Taxes are probably the last thing on anyone’s mind in the flooded parts of Texas.
But the IRS said Monday it will grant an automatic extension to individuals and businesses who are victims of Hurricane Harvey. They’ll have until Jan. 31, 2018 to file and pay federal taxes that were due between Aug. 23 and January 2018.
“This has been a devastating storm, and the IRS will move quickly to provide tax relief to hurricane victims,” said IRS Commissioner John Koskinen. “The IRS will continue to closely monitor the storm’s aftermath, and we anticipate providing additional relief for other affected areas in the near future.”
Currently the extension applies to the 18 counties in Texas that the Federal Emergency Management Agency has determined need assistance: Aransas, Bee, Brazoria, Calhoun, Chambers, Fort Bend, Galveston, Goliad, Harris, Jackson, Kleberg, Liberty, Matagorda, Nueces, Refugio, San Patricio, Victoria and Wharton.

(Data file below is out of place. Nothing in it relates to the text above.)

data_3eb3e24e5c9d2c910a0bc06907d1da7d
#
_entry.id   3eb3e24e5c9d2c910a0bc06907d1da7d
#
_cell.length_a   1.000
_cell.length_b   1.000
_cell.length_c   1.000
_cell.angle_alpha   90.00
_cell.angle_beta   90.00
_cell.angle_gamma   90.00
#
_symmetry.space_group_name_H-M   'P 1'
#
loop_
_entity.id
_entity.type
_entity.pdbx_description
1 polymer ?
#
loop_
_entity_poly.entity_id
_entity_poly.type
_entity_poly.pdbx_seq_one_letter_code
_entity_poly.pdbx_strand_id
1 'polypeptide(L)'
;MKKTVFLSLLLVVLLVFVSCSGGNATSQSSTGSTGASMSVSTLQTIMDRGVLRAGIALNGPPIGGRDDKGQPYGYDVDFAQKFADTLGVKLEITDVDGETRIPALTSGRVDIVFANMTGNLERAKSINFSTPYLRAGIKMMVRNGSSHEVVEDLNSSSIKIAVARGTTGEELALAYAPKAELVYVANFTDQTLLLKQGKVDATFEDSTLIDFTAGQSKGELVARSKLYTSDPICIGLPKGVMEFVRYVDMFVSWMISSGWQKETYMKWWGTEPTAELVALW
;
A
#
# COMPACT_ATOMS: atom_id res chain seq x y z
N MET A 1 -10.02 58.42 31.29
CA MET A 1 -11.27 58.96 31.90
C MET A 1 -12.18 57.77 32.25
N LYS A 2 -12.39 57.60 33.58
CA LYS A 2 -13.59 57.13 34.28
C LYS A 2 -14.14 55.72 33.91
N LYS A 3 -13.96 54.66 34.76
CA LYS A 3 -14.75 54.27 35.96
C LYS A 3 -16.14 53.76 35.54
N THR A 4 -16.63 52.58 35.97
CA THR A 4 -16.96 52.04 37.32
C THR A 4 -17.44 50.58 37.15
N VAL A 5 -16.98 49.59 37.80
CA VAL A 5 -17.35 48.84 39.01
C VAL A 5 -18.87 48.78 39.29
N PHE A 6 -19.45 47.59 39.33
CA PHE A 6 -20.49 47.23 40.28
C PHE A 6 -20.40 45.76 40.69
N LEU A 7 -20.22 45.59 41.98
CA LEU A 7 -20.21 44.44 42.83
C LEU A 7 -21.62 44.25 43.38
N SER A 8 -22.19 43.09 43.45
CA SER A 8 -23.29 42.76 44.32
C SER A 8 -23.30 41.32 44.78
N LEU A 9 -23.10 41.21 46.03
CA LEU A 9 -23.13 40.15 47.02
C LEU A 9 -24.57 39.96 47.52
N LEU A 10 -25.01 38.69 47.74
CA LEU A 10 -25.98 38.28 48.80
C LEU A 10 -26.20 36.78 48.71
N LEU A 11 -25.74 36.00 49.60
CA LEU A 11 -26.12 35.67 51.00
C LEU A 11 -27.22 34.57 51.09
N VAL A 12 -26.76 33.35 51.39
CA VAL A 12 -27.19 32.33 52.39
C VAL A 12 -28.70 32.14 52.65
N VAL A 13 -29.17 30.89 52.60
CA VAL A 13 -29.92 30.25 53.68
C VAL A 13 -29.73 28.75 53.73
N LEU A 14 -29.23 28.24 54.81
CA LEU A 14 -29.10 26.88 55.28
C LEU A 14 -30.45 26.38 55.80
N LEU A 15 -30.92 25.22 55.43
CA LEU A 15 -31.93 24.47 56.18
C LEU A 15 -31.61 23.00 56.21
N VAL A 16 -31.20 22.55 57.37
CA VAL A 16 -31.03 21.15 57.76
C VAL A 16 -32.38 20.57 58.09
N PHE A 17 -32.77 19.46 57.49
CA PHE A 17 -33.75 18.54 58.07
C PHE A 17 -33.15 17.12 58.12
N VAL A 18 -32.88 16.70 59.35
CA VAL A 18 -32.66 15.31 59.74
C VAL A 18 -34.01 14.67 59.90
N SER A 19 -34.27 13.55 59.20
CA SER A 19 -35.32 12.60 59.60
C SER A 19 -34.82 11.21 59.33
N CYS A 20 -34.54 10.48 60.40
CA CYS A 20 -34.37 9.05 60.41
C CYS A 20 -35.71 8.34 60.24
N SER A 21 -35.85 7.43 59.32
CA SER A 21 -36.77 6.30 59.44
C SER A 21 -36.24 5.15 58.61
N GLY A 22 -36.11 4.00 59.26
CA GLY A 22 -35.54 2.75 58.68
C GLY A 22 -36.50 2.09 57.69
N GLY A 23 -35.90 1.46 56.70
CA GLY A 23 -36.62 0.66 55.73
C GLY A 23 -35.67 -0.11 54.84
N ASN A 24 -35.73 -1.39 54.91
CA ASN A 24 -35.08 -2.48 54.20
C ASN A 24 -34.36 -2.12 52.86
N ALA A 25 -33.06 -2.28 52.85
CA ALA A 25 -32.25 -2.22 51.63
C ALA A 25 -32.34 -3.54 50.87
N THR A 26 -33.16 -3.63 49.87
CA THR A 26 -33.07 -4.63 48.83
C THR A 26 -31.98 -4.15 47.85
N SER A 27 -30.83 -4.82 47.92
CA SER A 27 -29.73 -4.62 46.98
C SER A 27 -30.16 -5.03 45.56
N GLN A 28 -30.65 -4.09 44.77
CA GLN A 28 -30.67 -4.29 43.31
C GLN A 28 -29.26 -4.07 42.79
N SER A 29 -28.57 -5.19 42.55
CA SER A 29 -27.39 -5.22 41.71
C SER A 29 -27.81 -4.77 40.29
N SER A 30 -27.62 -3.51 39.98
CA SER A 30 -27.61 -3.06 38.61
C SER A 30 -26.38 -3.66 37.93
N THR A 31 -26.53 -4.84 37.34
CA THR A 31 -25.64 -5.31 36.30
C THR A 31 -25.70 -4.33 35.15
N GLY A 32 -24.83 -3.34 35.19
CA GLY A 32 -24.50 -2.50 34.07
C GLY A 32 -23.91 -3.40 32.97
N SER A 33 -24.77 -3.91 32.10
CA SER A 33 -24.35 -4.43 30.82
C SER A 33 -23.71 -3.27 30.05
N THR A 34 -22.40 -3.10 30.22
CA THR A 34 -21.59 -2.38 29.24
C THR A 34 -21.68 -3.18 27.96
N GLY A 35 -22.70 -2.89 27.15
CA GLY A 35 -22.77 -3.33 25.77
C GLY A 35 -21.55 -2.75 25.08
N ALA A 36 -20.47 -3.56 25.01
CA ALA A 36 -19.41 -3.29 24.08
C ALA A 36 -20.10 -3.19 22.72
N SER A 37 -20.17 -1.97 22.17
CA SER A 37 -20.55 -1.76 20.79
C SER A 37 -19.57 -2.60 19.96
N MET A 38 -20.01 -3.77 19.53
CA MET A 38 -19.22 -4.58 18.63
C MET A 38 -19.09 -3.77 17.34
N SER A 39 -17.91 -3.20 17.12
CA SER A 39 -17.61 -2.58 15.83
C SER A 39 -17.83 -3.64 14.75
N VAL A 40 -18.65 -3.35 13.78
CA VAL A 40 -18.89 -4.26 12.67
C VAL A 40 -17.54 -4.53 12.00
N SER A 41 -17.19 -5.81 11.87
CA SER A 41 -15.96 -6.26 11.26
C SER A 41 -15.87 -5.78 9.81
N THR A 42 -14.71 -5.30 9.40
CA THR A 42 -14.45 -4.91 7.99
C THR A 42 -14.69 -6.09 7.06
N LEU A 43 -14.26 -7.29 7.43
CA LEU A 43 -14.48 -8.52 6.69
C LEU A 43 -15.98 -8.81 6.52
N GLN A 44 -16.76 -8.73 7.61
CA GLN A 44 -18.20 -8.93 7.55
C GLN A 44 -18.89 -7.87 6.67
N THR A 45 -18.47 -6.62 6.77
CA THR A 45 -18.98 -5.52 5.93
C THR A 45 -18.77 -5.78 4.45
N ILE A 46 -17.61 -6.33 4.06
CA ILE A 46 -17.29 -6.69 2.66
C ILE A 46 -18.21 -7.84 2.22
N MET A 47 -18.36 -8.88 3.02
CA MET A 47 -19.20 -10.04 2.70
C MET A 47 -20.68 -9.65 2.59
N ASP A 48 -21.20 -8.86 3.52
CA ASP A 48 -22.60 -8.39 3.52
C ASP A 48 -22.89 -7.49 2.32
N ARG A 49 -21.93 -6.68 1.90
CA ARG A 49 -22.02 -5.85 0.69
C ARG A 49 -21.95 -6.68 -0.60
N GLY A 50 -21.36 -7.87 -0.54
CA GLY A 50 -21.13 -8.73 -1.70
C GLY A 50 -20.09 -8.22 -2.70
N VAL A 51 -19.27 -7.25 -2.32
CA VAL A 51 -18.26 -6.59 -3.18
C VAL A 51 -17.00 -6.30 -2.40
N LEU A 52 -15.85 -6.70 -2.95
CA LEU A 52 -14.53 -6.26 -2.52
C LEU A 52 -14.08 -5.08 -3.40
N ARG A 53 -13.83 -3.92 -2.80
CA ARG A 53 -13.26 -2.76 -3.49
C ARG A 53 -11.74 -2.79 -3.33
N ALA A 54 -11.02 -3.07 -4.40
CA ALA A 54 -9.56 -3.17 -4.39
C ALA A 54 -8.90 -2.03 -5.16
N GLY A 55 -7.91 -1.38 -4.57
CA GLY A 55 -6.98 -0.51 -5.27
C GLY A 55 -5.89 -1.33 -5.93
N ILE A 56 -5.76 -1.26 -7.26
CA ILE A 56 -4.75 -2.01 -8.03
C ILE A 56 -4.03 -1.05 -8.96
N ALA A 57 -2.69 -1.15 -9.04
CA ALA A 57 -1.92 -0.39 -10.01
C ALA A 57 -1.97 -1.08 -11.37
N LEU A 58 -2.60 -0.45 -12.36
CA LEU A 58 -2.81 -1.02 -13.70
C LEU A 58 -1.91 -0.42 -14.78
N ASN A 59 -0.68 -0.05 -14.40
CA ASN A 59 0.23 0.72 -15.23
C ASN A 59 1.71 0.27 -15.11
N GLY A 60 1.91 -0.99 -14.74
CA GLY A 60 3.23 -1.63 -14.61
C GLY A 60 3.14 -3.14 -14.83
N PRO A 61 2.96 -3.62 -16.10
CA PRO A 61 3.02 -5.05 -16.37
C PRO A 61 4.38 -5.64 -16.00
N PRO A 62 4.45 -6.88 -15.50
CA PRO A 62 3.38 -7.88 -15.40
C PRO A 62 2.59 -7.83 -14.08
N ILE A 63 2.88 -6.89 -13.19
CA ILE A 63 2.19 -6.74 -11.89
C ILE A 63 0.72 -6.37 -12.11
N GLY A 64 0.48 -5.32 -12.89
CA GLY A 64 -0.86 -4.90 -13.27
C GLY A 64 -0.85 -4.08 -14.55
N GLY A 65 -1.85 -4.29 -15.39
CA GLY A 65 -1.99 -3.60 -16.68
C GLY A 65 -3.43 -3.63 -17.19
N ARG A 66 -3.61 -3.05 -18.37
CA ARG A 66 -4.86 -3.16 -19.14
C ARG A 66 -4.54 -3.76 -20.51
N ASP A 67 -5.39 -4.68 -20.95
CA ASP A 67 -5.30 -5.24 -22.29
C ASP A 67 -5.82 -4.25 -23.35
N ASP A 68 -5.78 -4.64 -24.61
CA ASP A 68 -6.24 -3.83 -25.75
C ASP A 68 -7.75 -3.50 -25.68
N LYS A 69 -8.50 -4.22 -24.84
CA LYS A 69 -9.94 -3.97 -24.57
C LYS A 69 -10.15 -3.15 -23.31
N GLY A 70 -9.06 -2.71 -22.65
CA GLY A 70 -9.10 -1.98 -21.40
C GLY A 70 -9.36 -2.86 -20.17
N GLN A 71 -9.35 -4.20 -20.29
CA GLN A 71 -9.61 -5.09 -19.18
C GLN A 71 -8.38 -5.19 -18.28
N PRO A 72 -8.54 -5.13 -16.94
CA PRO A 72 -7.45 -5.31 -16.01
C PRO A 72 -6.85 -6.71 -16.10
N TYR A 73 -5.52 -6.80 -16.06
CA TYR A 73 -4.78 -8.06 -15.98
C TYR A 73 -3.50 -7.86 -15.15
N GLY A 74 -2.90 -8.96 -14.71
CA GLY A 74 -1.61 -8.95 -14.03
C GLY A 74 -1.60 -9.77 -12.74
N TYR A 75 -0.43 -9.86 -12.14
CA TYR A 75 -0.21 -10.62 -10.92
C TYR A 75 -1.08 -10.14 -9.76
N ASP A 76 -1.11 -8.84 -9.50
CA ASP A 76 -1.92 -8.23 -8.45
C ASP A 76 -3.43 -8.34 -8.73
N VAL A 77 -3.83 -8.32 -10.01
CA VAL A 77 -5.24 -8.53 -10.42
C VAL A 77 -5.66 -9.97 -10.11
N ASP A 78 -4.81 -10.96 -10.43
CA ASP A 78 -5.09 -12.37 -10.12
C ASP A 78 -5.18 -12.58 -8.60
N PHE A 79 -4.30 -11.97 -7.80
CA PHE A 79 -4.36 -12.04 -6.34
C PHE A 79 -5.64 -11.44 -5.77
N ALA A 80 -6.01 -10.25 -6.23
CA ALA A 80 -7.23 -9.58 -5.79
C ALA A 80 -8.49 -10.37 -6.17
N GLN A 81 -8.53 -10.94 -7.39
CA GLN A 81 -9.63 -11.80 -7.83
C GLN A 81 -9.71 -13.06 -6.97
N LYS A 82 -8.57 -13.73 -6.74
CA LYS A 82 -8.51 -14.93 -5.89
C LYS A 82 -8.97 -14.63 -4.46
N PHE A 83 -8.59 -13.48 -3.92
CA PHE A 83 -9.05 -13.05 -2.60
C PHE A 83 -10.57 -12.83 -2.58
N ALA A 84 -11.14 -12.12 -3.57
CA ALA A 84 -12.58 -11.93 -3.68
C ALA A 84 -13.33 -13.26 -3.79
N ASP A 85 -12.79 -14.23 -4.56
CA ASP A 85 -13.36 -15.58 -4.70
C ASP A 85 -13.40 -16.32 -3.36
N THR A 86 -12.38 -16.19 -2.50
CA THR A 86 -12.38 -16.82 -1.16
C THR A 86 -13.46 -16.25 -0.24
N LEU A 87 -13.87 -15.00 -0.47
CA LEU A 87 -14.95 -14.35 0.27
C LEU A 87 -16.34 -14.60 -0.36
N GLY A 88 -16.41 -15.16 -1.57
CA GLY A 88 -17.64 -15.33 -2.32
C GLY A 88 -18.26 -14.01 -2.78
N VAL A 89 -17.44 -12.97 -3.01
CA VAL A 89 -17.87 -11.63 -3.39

The more lenient filing and payment deadline also may apply to anyone who lives outside the disaster area but who has to get records from that area to meet a tax deadline. It also includes people who are helping with relief efforts, as long as they are doing so in affiliation with a recognized government or philanthropic organization. The IRS says people can call 866-562-5227 to discuss their situation.
Anyone who has been granted an extension to file their 2016 tax return by mid-October can now take until the Jan. 31 deadline to file their paperwork.But, if they owe money for 2016, they’ll still have to pay a late payment penalty and interest. That’s because 2016 payments were due in full on April 18, months before the storm.
Among others that will benefit from the IRS extension are businesses that file estimated taxes in September and January, as well as employers that file quarterly payroll and excise tax returns.